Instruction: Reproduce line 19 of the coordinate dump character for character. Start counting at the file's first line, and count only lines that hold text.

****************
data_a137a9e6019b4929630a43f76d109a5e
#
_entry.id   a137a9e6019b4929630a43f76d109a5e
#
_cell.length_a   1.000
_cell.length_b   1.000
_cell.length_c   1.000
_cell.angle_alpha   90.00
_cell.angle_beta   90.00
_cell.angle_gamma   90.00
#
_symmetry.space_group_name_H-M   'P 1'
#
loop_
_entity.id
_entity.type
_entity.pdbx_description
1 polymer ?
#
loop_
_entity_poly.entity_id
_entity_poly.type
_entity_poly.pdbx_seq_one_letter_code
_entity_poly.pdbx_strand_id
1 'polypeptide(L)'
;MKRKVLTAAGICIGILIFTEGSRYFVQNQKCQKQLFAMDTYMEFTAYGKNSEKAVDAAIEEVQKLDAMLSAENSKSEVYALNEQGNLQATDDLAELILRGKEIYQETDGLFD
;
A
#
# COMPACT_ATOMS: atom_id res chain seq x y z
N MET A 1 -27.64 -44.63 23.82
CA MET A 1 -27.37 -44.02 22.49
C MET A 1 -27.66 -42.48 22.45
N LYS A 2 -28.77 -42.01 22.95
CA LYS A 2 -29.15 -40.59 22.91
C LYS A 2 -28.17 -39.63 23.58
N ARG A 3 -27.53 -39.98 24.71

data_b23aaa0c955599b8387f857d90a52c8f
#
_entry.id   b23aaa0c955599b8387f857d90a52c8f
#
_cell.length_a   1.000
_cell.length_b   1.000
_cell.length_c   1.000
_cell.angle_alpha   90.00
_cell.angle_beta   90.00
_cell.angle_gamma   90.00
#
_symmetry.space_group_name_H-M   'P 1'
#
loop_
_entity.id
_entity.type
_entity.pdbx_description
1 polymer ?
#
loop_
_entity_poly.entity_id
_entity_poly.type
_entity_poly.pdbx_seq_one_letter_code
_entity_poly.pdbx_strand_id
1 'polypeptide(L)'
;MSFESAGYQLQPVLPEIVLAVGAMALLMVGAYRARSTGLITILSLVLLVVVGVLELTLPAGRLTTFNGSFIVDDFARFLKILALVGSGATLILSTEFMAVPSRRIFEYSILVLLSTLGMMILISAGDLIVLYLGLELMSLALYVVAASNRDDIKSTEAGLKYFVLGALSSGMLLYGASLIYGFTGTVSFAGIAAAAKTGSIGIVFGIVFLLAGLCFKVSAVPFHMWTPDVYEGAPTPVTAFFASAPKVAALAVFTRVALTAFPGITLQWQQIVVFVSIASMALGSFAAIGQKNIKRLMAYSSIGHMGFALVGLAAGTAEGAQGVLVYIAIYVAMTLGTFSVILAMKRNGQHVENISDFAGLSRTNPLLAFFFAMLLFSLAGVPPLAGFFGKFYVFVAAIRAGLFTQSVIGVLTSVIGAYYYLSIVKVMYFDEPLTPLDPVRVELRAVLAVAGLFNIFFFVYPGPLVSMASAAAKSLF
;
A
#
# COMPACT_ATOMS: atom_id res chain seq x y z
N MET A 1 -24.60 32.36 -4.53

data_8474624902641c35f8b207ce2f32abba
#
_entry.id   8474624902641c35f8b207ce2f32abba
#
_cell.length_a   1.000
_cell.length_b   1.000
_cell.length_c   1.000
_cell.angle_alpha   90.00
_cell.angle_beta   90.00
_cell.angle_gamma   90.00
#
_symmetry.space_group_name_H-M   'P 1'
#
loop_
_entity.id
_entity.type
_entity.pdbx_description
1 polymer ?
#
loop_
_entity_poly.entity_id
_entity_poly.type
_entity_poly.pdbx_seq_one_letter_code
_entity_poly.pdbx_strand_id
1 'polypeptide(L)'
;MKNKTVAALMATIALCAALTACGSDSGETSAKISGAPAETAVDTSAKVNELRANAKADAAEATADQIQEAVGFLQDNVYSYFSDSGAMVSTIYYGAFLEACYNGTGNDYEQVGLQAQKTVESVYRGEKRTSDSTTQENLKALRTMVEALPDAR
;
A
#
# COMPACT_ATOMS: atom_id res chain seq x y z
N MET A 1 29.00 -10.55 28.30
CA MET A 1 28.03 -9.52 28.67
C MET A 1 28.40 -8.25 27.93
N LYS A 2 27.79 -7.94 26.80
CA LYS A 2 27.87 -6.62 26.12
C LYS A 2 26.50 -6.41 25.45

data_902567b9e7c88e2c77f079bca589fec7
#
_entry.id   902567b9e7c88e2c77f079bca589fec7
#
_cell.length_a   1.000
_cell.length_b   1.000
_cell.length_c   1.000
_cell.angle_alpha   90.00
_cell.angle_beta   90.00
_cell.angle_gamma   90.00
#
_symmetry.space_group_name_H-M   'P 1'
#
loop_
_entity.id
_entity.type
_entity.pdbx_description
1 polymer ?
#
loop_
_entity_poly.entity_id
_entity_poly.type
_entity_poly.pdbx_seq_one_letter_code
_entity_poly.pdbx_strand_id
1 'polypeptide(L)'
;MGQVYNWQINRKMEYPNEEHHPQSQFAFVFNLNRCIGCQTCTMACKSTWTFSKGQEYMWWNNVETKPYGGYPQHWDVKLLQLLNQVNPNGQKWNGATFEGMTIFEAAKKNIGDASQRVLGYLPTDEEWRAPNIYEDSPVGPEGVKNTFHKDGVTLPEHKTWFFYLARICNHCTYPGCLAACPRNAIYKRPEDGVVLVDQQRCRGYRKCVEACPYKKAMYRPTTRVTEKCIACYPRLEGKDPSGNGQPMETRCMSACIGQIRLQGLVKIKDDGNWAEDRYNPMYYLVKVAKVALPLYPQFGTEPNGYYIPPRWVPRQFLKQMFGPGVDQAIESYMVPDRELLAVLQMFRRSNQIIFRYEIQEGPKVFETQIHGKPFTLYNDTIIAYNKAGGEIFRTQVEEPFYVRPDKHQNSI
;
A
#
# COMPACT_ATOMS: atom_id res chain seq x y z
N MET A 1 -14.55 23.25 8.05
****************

#